And as far as meetings are concerned? I’d recommend factoring in a reasonable amount of time for client catch-ups into your fee (use your judgement to determine what’s reasonable for each piece of work), and communicating exactly when you will be available to take calls and schedule meetings. If requests for catch-ups become too frequent and are interfering with your capacity to create, notify the client that there will be a fee for meetings outside of agreed-upon hours.

3. Travel

If travel is involved, you might be able to claim expenses from your client to cover your train fair, car fuel, parking, tolls, and time, if the journey means that you aren’t available to take on paid work.

Be sure to clear this with your client before sending them a stark of receipts – find out exactly what they are willing to reimburse, as it might make you think twice about accepting the commission if you’ll end up out of pocket.

4. Meal expenses whilst on location

In the same respect, meals are sometimes expensed if your work involves location work and food is not provided by the client.

Again, double-check exactly what your client is willing to reimburse before agreeing to take on the commission.

5. Supplies required to complete the job you were commissioned to do

Sounds obvious, but it’s easy to forget, when quoting, the small things that are essential to completing our work – the cost, of which, can add up significantly over time.

So, as a set decorator, for example, you’ll likely need paints and tools, whilst a social content creator may require memberships to online platforms such as Canva.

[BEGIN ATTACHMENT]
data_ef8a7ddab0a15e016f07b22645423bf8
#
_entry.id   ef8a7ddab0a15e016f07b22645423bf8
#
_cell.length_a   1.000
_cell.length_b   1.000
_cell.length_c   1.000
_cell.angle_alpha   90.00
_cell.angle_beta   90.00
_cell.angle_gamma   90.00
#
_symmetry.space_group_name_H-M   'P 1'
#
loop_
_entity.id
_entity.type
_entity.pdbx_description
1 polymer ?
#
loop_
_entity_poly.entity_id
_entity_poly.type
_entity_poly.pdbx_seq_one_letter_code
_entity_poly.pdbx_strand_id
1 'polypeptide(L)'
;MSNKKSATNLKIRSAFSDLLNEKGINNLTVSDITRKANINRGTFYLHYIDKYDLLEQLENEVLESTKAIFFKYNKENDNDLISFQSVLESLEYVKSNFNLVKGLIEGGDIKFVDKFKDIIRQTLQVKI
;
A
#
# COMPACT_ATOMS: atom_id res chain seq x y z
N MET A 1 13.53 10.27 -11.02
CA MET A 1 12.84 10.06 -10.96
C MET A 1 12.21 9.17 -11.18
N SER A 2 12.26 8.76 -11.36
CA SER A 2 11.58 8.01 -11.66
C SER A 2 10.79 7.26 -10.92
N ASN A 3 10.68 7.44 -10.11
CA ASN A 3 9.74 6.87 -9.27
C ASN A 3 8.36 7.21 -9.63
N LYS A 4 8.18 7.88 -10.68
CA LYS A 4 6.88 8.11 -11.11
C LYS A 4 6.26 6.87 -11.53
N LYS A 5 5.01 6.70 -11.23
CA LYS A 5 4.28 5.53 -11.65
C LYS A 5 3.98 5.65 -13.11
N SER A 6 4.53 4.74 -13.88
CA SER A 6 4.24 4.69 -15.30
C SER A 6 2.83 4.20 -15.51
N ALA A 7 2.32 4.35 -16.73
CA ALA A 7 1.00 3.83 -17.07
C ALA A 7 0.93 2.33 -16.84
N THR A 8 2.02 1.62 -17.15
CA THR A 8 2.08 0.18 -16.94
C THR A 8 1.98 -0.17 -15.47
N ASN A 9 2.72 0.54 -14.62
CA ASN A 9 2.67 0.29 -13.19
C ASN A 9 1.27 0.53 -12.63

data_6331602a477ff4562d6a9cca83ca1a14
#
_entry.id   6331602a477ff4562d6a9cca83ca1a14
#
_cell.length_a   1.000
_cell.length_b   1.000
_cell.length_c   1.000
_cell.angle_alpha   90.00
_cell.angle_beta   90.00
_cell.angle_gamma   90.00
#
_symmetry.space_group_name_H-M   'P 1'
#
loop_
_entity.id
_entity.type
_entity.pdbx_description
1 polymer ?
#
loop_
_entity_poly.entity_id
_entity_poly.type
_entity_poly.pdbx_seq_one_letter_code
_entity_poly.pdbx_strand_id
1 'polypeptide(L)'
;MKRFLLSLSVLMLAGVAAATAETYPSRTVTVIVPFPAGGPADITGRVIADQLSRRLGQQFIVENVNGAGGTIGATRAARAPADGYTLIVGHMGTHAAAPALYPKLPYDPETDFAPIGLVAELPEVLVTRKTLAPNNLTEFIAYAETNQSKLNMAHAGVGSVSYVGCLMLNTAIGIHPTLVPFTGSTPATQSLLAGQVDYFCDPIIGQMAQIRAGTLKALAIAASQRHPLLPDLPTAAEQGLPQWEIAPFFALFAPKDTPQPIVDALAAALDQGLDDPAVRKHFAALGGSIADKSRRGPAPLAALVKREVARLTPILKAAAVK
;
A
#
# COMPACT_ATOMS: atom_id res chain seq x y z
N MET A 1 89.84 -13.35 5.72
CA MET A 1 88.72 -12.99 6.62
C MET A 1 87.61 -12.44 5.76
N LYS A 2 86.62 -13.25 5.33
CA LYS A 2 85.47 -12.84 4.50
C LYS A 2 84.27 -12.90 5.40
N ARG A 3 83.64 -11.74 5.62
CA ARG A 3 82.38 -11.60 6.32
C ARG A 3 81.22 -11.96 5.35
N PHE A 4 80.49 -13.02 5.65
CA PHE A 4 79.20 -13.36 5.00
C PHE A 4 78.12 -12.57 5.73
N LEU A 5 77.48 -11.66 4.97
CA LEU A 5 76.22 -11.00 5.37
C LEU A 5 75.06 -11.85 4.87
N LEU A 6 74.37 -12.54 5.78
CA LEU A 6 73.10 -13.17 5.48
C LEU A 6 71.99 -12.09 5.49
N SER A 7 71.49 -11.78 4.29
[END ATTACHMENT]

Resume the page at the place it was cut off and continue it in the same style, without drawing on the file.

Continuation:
There are two possible ways to cover the cost of these outgoings. You can either expense the client (after first clearing it with them, of course), or you can factor supply costs into your fee to ensure you aren’t left short.

6. Overtime and amends

Repeat after me: I don’t work for free.

The reality is that sometimes creative work runs over and sometimes more rounds of amends are required to get the final piece spot on. That’s ok, but it shouldn’t be free.

The best way to avoid getting into an awkward situation where you’re expected to work additional hours or complete extra tasks for free is to have a very clear policy on overtime and amends and communicate it to the client before signing any contracts.

Set an hourly rate for any overtime that might be required and decide on a fee for additional rounds of amends (you should include one or two rounds of amends in your initial quote). That way, there’s clarity from the get-go and everybody’s on the same page.

7. Holiday, maternity or paternity pay, pension contributions, and sick pay

As freelancers, we miss out on many of the benefits of being employed. We don’t receive paid sick leave or holiday days, we don’t have our pension contributions topped up and we don’t receive a salary whilst taking maternity or paternity leave. Hence, we need to factor these things into every quote (though, they shouldn’t actually be written into your quote)

This is where the 30% method comes in really handy, as it accounts for the days you might be out of work for one reason or another.